I’m going to be thinking about and deciding on the reward I want for each month in the previous month, that way I know what I’m working for. I might also set up some type of monthly rewards system for the other half of my work and the productivity goals there (the non-writing stuff that I have to do to run a business.)
I’ve been experimenting with 10k a week and it’s something that makes use of my work time and is doable. On a REALLY good day I can do 5k in 3 hours. That’s when the words are flowing out of my fingers like magic. I’ve done 10k weeks where some days were 1k and others were 3k or more. It gives me the normal wiggle room while also keeping me accountable in a more measurable way.
I’ve also thought about when I’m editing a book. There are a few days when I’m deep into edits and not getting much writing done while I’m in stages like the first read through, the beta edits, or the final copyedits and format. I can write two really strong days on those weeks of 5k, and maybe work into the weekend if necessary on edits (because those are crunch weeks and not normal weeks). Or I may have to do something else. I’m not sure yet.
My other goals for 2013 are to get all of my books into audio format, and expand my distribution. I’m cutting out a lot of useless and expensive marketing tactics in order to focus on distribution and audio. The money I spent on things that were only moderately useful to me, could have been used to get most of my work into audio this year, and that’s another income stream, so it’s smarter.
I know I usually post my goals post at the end of December, but since I already know what my plan is, I’m posting it now. I’m also getting into habits now and getting things set up so the transition to actually accomplishing these goals in 2013 is just another day at work.
So even though half a million words sounds insane, especially considering my last two years… I really think I can do it with a new mentality and structure to my goals as well as a monthly rewards system. Another thing: since I’m writing SO many words, there is a lot of pressure off me. With that much word count I can afford to write creative things I will never publish, stuff that’s just for fun. I can afford to experiment with other genres without pressure to release it into the world if I don’t like the result. It gives me the space to play.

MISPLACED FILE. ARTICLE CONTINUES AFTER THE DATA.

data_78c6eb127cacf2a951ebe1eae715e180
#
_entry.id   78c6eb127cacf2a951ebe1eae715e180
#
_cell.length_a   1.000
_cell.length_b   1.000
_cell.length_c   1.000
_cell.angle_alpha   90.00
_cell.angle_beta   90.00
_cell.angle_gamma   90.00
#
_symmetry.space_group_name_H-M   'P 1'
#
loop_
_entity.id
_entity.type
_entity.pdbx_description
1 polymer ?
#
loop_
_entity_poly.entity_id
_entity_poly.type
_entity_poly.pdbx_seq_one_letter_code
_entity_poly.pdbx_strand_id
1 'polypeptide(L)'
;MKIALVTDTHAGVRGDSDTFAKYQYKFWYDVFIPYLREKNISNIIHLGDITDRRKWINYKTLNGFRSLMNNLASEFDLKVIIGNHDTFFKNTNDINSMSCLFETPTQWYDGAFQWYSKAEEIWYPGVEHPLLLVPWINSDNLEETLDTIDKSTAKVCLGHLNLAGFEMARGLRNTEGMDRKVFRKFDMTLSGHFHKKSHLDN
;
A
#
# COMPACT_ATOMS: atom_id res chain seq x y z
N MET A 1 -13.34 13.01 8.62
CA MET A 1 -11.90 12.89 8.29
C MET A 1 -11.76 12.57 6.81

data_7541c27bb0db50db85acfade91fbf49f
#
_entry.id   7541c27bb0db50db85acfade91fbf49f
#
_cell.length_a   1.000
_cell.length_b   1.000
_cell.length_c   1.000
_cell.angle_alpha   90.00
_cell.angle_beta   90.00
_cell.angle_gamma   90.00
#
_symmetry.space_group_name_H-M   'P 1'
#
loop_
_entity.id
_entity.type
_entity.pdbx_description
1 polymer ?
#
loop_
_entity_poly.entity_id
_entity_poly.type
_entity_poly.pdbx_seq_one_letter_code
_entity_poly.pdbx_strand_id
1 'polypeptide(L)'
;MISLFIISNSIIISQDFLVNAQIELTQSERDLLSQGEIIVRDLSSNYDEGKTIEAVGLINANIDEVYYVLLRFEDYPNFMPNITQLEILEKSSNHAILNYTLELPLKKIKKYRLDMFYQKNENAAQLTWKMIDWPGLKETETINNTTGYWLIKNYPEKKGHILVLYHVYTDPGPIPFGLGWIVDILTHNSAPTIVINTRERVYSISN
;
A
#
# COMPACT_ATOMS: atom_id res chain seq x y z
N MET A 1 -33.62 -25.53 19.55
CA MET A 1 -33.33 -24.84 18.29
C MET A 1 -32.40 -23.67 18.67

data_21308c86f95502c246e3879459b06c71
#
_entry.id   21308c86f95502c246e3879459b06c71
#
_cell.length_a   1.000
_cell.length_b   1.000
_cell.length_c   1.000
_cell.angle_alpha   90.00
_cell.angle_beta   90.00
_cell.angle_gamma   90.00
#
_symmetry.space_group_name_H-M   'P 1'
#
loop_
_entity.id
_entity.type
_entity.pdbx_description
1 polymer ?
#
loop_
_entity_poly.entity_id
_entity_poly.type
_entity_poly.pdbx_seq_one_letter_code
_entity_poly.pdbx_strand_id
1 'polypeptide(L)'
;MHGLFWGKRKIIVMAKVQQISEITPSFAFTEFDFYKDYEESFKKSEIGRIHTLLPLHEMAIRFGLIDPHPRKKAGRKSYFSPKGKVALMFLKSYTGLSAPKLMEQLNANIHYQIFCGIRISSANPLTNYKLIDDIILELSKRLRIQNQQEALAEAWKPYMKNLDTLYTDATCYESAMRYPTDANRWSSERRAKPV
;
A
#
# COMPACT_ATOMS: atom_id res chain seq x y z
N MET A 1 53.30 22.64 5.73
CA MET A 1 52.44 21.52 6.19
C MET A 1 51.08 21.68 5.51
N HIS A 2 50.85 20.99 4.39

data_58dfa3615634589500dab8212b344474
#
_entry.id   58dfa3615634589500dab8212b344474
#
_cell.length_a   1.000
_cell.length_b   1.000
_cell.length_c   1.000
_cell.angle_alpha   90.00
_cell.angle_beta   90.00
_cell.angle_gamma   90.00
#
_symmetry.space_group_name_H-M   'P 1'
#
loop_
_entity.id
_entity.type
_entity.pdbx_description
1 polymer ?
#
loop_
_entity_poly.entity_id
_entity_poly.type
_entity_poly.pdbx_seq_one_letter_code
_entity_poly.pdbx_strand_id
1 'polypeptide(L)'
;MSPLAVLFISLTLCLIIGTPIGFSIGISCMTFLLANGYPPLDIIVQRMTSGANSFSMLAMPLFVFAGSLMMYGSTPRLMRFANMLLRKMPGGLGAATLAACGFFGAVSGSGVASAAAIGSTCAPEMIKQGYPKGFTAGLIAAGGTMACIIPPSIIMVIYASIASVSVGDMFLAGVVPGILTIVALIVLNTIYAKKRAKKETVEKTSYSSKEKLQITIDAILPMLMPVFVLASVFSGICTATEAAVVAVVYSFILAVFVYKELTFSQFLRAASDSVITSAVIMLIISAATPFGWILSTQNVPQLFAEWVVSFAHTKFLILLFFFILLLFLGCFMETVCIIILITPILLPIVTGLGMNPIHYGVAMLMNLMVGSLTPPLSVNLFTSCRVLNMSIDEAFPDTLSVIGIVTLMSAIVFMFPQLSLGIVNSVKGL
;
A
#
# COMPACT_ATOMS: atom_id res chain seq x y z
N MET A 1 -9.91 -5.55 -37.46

Having that space to play gives me no excuses. Current book not working? Set it aside and write something just for me while that book percolates some more. The thing that makes writing “difficult” is the pressure to not screw up something my audience is going to be reading. (The reason I think most people who are fans of the Kitty work love Comfort Food so much is because I told myself every day that I just couldn’t publish that book. It was just for me. So there was no internal editor during the creation process and no self-doubt. So that is why that book turned out like it did. I want to bring that attitude to more of my writing. Because if I can combine that with improved technique… well, I’d say I’d be unstoppable but that would sound really vain.)
If everything I write is not intended for public consumption, I’m more likely to write more. Just staying in that habit will make it easier to write the stuff on the publication schedule. And who knows? I might create something offbeat that I love and want to share that people end up loving. But no pressure.